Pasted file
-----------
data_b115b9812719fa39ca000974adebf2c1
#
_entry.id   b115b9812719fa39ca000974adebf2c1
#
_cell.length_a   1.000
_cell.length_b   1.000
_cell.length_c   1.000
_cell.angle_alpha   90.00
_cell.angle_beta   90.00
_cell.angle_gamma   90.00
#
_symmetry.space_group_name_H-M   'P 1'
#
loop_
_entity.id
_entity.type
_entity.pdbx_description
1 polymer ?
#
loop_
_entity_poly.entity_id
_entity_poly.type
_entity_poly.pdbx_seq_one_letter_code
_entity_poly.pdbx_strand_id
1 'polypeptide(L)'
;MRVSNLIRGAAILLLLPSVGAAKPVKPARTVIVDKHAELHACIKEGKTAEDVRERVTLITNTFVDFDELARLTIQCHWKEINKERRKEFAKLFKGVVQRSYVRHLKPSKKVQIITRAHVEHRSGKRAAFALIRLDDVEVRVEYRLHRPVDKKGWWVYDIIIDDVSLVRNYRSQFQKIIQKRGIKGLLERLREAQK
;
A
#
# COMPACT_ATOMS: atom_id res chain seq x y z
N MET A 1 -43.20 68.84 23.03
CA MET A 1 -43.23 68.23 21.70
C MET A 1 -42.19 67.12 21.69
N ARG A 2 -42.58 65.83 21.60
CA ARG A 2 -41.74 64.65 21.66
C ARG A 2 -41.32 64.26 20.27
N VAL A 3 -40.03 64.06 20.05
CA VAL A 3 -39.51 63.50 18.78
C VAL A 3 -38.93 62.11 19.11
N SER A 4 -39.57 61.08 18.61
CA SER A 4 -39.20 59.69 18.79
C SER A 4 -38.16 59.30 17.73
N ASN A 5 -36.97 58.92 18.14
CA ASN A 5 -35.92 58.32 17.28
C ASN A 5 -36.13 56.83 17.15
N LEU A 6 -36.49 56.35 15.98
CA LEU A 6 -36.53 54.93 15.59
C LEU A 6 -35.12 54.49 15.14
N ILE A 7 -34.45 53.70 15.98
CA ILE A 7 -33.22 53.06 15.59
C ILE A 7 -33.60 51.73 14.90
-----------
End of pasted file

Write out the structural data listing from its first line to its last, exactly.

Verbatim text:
data_b115b9812719fa39ca000974adebf2c1
#
_entry.id   b115b9812719fa39ca000974adebf2c1
#
_cell.length_a   1.000
_cell.length_b   1.000
_cell.length_c   1.000
_cell.angle_alpha   90.00
_cell.angle_beta   90.00
_cell.angle_gamma   90.00
#
_symmetry.space_group_name_H-M   'P 1'
#
loop_
_entity.id
_entity.type
_entity.pdbx_description
1 polymer ?
#
loop_
_entity_poly.entity_id
_entity_poly.type
_entity_poly.pdbx_seq_one_letter_code
_entity_poly.pdbx_strand_id
1 'polypeptide(L)'
;MRVSNLIRGAAILLLLPSVGAAKPVKPARTVIVDKHAELHACIKEGKTAEDVRERVTLITNTFVDFDELARLTIQCHWKEINKERRKEFAKLFKGVVQRSYVRHLKPSKKVQIITRAHVEHRSGKRAAFALIRLDDVEVRVEYRLHRPVDKKGWWVYDIIIDDVSLVRNYRSQFQKIIQKRGIKGLLERLREAQK
;
A
#
# COMPACT_ATOMS: atom_id res chain seq x y z
N MET A 1 -43.20 68.84 23.03
CA MET A 1 -43.23 68.23 21.70
C MET A 1 -42.19 67.12 21.69
N ARG A 2 -42.58 65.83 21.60
CA ARG A 2 -41.74 64.65 21.66
C ARG A 2 -41.32 64.26 20.27
N VAL A 3 -40.03 64.06 20.05
CA VAL A 3 -39.51 63.50 18.78
C VAL A 3 -38.93 62.11 19.11
N SER A 4 -39.57 61.08 18.61
CA SER A 4 -39.20 59.69 18.79
C SER A 4 -38.16 59.30 17.73
N ASN A 5 -36.97 58.92 18.14
CA ASN A 5 -35.92 58.32 17.28
C ASN A 5 -36.13 56.83 17.15
N LEU A 6 -36.49 56.35 15.98
CA LEU A 6 -36.53 54.93 15.59
C LEU A 6 -35.12 54.49 15.14
N ILE A 7 -34.45 53.70 15.98
CA ILE A 7 -33.22 53.06 15.59
C ILE A 7 -33.60 51.73 14.90